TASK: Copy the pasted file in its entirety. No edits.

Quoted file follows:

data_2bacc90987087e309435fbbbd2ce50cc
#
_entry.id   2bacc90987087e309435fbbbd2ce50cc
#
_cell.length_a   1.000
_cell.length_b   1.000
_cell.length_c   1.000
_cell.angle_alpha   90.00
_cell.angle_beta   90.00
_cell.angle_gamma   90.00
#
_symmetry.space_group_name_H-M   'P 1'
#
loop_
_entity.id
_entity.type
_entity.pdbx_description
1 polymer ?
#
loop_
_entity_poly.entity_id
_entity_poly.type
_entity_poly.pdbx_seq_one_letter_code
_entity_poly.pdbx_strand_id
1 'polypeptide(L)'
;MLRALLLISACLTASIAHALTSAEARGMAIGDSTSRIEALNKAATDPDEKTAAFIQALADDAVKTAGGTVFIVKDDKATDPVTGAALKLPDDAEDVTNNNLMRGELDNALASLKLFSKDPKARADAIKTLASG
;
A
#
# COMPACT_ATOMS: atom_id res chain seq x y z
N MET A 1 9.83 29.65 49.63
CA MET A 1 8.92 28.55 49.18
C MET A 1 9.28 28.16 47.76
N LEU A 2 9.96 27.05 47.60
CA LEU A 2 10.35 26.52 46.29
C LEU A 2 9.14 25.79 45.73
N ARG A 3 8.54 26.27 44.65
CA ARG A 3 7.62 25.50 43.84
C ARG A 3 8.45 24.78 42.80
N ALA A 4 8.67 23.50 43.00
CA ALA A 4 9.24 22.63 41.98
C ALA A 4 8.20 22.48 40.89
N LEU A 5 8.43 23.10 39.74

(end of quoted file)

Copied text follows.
data_2bacc90987087e309435fbbbd2ce50cc
#
_entry.id   2bacc90987087e309435fbbbd2ce50cc
#
_cell.length_a   1.000
_cell.length_b   1.000
_cell.length_c   1.000
_cell.angle_alpha   90.00
_cell.angle_beta   90.00
_cell.angle_gamma   90.00
#
_symmetry.space_group_name_H-M   'P 1'
#
loop_
_entity.id
_entity.type
_entity.pdbx_description
1 polymer ?
#
loop_
_entity_poly.entity_id
_entity_poly.type
_entity_poly.pdbx_seq_one_letter_code
_entity_poly.pdbx_strand_id
1 'polypeptide(L)'
;MLRALLLISACLTASIAHALTSAEARGMAIGDSTSRIEALNKAATDPDEKTAAFIQALADDAVKTAGGTVFIVKDDKATDPVTGAALKLPDDAEDVTNNNLMRGELDNALASLKLFSKDPKARADAIKTLASG
;
A
#
# COMPACT_ATOMS: atom_id res chain seq x y z
N MET A 1 9.83 29.65 49.63
CA MET A 1 8.92 28.55 49.18
C MET A 1 9.28 28.16 47.76
N LEU A 2 9.96 27.05 47.60
CA LEU A 2 10.35 26.52 46.29
C LEU A 2 9.14 25.79 45.73
N ARG A 3 8.54 26.27 44.65
CA ARG A 3 7.62 25.50 43.84
C ARG A 3 8.45 24.78 42.80
N ALA A 4 8.67 23.50 43.00
CA ALA A 4 9.24 22.63 41.98
C ALA A 4 8.20 22.48 40.89
N LEU A 5 8.43 23.10 39.74